Hypoxia tolerance and oxygen regulation in Atlantic salmon, Salmo salar from a Tasmanian population
Katersky Barnes, RS and King, H and Carter, CG, Hypoxia tolerance and oxygen regulation in Atlantic salmon, Salmo salar from a Tasmanian population, Aquaculture: An International Journal Devoted to Fundamental Aquatic Food Resources, 318, (3-4) pp. 397-401. ISSN 0044-8486 (2011) [Refereed Article]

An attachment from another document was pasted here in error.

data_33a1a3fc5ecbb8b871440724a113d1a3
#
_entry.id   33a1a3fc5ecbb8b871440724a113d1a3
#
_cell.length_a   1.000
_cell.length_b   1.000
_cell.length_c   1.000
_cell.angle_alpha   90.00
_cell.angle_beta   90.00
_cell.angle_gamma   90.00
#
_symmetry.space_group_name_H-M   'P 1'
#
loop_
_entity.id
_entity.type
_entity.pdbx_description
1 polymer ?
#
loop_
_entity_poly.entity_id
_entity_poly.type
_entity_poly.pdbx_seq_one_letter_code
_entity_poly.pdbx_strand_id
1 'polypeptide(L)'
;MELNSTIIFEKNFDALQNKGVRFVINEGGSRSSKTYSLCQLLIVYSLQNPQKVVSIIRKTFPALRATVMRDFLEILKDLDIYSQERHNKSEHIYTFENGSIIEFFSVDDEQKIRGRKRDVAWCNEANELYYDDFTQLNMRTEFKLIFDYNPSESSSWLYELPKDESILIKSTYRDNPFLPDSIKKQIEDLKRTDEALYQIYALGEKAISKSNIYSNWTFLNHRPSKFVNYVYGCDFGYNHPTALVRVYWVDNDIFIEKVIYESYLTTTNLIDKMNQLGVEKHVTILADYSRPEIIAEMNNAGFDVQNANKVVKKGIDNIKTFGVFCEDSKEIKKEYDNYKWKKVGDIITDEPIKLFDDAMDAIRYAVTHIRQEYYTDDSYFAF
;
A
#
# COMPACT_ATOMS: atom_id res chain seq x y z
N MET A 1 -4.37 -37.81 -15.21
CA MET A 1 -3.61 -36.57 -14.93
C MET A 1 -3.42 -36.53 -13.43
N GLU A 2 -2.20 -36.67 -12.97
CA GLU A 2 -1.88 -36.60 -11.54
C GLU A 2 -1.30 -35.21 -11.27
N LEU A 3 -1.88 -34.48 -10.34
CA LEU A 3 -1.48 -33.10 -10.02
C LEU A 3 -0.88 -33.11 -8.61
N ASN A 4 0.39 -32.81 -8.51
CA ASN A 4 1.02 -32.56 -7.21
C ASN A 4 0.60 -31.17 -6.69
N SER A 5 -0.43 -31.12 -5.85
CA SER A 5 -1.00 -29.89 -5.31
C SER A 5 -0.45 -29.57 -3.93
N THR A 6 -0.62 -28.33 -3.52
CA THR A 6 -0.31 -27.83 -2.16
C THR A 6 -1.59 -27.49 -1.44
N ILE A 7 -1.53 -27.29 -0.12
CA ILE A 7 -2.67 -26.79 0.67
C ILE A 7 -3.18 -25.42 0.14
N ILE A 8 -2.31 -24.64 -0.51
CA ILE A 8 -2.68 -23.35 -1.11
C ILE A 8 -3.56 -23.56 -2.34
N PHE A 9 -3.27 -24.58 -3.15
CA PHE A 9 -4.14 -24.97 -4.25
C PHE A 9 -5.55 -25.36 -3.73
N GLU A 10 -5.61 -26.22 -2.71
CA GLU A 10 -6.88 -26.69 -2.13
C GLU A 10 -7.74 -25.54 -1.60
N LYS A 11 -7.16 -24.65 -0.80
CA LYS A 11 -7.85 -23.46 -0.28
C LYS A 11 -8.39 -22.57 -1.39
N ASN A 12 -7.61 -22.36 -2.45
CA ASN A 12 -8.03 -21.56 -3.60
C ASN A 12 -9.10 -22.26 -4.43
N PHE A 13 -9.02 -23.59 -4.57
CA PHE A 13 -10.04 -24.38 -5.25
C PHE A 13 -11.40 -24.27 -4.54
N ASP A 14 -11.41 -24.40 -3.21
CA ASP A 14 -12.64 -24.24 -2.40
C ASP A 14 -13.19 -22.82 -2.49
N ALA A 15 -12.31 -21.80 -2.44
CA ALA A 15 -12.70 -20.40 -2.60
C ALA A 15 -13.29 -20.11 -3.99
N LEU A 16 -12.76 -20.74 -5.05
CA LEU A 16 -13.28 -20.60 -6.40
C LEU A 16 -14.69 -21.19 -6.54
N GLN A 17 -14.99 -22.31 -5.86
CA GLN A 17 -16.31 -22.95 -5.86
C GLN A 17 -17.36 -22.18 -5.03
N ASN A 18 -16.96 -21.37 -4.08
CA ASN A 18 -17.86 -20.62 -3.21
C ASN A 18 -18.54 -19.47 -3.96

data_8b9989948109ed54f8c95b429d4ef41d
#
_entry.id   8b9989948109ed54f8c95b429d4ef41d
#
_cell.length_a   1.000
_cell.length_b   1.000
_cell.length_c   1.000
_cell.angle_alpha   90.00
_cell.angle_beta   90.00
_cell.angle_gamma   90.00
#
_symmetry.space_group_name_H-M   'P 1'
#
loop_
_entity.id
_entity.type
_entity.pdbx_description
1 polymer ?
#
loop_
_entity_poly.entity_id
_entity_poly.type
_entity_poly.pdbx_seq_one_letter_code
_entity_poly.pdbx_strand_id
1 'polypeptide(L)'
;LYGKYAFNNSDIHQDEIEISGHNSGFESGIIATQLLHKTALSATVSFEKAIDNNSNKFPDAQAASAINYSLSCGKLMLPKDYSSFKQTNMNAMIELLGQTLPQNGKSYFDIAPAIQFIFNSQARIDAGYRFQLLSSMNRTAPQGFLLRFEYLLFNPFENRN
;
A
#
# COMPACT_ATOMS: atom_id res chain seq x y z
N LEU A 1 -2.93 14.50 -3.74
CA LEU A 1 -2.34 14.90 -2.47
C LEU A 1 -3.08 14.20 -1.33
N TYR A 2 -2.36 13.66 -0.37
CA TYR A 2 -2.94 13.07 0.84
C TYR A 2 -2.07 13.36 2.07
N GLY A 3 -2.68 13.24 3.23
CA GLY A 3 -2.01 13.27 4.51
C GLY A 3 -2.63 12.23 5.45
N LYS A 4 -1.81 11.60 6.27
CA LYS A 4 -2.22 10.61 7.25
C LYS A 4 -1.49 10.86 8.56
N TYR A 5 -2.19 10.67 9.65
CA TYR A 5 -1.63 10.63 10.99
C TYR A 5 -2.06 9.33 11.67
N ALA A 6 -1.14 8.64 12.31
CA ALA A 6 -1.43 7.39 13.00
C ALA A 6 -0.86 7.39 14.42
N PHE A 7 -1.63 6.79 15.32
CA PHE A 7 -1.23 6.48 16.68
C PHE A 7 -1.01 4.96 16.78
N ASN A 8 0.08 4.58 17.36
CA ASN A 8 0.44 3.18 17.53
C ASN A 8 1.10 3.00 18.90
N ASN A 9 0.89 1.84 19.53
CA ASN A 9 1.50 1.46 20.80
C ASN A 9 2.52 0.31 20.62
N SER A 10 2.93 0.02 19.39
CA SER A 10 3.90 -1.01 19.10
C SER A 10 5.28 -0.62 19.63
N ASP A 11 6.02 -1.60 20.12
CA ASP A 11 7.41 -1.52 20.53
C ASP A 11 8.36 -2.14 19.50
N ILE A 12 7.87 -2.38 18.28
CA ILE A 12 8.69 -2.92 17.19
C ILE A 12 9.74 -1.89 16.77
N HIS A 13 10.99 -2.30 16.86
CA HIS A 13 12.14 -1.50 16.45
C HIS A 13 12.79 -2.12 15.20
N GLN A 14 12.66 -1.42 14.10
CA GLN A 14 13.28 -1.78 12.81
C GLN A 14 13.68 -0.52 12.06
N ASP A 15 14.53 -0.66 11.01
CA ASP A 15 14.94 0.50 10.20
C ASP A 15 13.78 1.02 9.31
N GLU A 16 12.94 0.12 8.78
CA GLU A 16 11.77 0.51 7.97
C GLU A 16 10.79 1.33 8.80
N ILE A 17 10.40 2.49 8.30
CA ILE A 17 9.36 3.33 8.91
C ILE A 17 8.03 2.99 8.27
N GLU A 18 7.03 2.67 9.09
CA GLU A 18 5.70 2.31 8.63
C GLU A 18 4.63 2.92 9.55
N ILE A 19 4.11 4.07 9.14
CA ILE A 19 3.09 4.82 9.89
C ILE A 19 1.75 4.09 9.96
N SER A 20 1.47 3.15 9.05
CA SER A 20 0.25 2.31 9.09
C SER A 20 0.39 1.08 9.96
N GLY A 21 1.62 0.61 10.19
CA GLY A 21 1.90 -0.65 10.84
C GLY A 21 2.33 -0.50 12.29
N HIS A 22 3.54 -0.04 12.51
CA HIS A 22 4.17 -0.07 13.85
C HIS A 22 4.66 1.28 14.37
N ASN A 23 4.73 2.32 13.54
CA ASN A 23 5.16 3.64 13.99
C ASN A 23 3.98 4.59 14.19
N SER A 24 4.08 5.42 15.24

For aquatic ectotherms, increasing water temperatures cause an exponential increase in metabolic rate and decreasing oxygen solubility. Fish species that regulate their metabolic rate to low dissolved oxygen concentrations are understood to be hypoxia tolerant whereas salmonid fish are considered to be classic metabolic conformers and their metabolic rate is dependent on the environmental oxygen concentration. This study examined Atlantic salmon, Salmo salar, undergoing a progressive hypoxia at optimal temperatures and at temperatures nearing the upper thermal tolerance limit for the species to determine if metabolic regulation occurred. Oxygen consumption was measured on individual Atlantic salmon (150.7 ± 40.8 g) in 66-L static respirometers; oxygen measurements were taken every 5 min until the fish lost equilibrium. Metabolic regulation was observed at all temperatures and occurred in 67, 50 and 50% of the fish at 14, 18 and 22 °C, respectively. The plateau metabolic rate (VO2PL) was 293.4 ± 24.5 mg•kg•h-1 at 22°C which was significantly higher than in the 14 and 18°C treatments (191.1 ± 24.5 and 203.9 ±12.6 mg•kg•h-1, respectively). This difference was also reflected in the critical oxygen threshold (Pcrit) where the value for the 22°C treatment (4.59 ± 0.32 mg•L-1) was significantly higher than those of the 14 and 18°C treatments (3.46 ± 0.14 and 3.39 ± 0.26 mg•L-1 respectively). These results indicate that some fish from the Tasmanian population of Atlantic salmon have the ability to regulate metabolic rate to low oxygen concentrations and therefore show a relatively high degree of hypoxia tolerance.